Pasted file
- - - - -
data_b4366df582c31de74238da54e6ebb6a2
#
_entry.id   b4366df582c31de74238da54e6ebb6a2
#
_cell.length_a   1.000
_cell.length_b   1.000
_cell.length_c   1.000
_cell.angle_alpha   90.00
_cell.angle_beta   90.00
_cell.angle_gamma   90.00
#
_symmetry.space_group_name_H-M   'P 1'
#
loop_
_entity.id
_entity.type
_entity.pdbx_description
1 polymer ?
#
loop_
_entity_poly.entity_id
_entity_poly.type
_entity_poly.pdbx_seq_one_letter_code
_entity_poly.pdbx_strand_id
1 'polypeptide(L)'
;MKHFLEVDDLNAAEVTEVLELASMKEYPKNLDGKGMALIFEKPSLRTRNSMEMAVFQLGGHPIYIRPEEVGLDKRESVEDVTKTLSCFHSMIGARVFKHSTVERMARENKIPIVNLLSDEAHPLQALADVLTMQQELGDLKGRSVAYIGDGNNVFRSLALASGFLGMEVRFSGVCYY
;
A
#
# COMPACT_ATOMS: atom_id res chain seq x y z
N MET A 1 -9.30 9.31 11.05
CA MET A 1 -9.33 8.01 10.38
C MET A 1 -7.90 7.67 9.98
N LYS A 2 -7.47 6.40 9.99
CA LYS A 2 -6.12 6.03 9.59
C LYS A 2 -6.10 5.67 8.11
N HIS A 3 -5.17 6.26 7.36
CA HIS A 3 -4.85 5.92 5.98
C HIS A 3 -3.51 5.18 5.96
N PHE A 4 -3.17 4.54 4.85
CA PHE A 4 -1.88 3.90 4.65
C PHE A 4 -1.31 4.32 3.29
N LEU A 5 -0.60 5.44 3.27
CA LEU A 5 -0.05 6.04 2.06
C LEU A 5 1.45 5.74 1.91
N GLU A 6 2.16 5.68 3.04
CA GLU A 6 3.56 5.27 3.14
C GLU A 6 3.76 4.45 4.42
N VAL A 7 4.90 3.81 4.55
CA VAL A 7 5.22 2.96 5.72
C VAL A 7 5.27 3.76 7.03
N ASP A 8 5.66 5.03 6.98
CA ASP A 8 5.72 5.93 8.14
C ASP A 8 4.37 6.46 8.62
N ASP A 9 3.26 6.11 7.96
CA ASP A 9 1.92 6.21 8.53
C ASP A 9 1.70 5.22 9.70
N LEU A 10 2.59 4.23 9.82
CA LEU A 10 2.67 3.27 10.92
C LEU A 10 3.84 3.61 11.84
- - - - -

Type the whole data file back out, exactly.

data_b4366df582c31de74238da54e6ebb6a2
#
_entry.id   b4366df582c31de74238da54e6ebb6a2
#
_cell.length_a   1.000
_cell.length_b   1.000
_cell.length_c   1.000
_cell.angle_alpha   90.00
_cell.angle_beta   90.00
_cell.angle_gamma   90.00
#
_symmetry.space_group_name_H-M   'P 1'
#
loop_
_entity.id
_entity.type
_entity.pdbx_description
1 polymer ?
#
loop_
_entity_poly.entity_id
_entity_poly.type
_entity_poly.pdbx_seq_one_letter_code
_entity_poly.pdbx_strand_id
1 'polypeptide(L)'
;MKHFLEVDDLNAAEVTEVLELASMKEYPKNLDGKGMALIFEKPSLRTRNSMEMAVFQLGGHPIYIRPEEVGLDKRESVEDVTKTLSCFHSMIGARVFKHSTVERMARENKIPIVNLLSDEAHPLQALADVLTMQQELGDLKGRSVAYIGDGNNVFRSLALASGFLGMEVRFSGVCYY
;
A
#
# COMPACT_ATOMS: atom_id res chain seq x y z
N MET A 1 -9.30 9.31 11.05
CA MET A 1 -9.33 8.01 10.38
C MET A 1 -7.90 7.67 9.98
N LYS A 2 -7.47 6.40 9.99
CA LYS A 2 -6.12 6.03 9.59
C LYS A 2 -6.10 5.67 8.11
N HIS A 3 -5.17 6.26 7.36
CA HIS A 3 -4.85 5.92 5.98
C HIS A 3 -3.51 5.18 5.96
N PHE A 4 -3.17 4.54 4.85
CA PHE A 4 -1.88 3.90 4.65
C PHE A 4 -1.31 4.32 3.29
N LEU A 5 -0.60 5.44 3.27
CA LEU A 5 -0.05 6.04 2.06
C LEU A 5 1.45 5.74 1.91
N GLU A 6 2.16 5.68 3.04
CA GLU A 6 3.56 5.27 3.14
C GLU A 6 3.76 4.45 4.42
N VAL A 7 4.90 3.81 4.55
CA VAL A 7 5.22 2.96 5.72
C VAL A 7 5.27 3.76 7.03
N ASP A 8 5.66 5.03 6.98
CA ASP A 8 5.72 5.93 8.14
C ASP A 8 4.37 6.46 8.62
N ASP A 9 3.26 6.11 7.96
CA ASP A 9 1.92 6.21 8.53
C ASP A 9 1.70 5.22 9.70
N LEU A 10 2.59 4.23 9.82
CA LEU A 10 2.67 3.27 10.92
C LEU A 10 3.84 3.61 11.84